Stem anatomy. Cork cambium present; initially deep-seated, or superficial. Nodes unilacunar. Cortical bundles (secondary, pericyclic) present, or absent. Medullary bundles absent. Internal phloem absent. Secondary thickening developing from a conventional cambial ring, or anomalous; via concentric cambia (often), or from a single cambial ring. The secondary phloem stratified into hard (fibrous) and soft (parenchymatous) zones, or not stratified. ‘Included’ phloem present (often), or absent. Xylem with fibre tracheids, or without fibre tracheids; with libriform fibres. Vessel end-walls simple. Vessels with vestured pits. Wood partially storied; parenchyma paratracheal. Sieve-tube plastids P-type, or S-type; when P-type type I (b).

Reproductive type, pollination. Plants hermaphrodite, or dioecious. Pollination entomophilous.

Inflorescence, floral, fruit and seed morphology. Flowers aggregated in ‘inflorescences’; usually in racemes. The ultimate inflorescence unit racemose. Inflorescences usually in racemes. Flowers bracteate; ebracteolate; regular to somewhat irregular; usually 4 merous. Floral receptacledeveloping a gynophore, or developing an androphore and developing a gynophore (causing the pistil to project). Hypogynous disk present; of separate members (a ring).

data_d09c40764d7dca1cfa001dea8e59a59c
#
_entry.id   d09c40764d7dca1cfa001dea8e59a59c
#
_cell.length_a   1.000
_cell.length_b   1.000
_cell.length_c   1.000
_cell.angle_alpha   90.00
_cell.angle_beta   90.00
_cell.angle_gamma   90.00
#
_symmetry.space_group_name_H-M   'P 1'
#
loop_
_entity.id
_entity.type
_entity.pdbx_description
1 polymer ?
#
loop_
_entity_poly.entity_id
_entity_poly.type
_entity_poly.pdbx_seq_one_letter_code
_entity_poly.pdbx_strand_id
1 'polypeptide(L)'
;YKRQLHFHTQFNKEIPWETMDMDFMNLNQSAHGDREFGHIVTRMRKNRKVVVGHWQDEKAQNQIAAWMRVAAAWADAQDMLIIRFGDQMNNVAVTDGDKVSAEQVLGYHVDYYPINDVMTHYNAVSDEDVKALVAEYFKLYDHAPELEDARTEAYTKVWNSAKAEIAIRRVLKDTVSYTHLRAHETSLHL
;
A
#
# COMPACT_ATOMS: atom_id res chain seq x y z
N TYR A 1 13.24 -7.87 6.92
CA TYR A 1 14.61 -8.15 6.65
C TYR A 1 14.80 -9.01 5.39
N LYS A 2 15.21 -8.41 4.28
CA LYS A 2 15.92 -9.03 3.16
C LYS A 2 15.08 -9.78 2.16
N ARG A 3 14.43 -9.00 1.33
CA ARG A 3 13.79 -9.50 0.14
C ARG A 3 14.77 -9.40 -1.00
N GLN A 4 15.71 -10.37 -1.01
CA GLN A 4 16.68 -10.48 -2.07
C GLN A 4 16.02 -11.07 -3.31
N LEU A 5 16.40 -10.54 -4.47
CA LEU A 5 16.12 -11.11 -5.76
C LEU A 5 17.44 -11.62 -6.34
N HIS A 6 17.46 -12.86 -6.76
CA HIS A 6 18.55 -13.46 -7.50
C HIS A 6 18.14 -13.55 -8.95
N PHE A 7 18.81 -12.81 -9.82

Perianthwith distinct calyx and corolla; (4–)6 (rarely), or 8; 2–4 whorled (more or less resolvable into K2+2 and C4 with decussate calyx and diagonal petals, cf. Cruciferae). Calyx 4 (2+2); 2 whorled; basally gamosepalous, or polysepalous. Calyx lobes about the same length as the tube, or markedly longer than the tube. Calyx bilabiate, or regular; imbricate.Corolla 4 (diagonal, very rarely 2); 1 whorled; not appendiculate; polypetalous (the petals equal or unequal, sometimes hooding).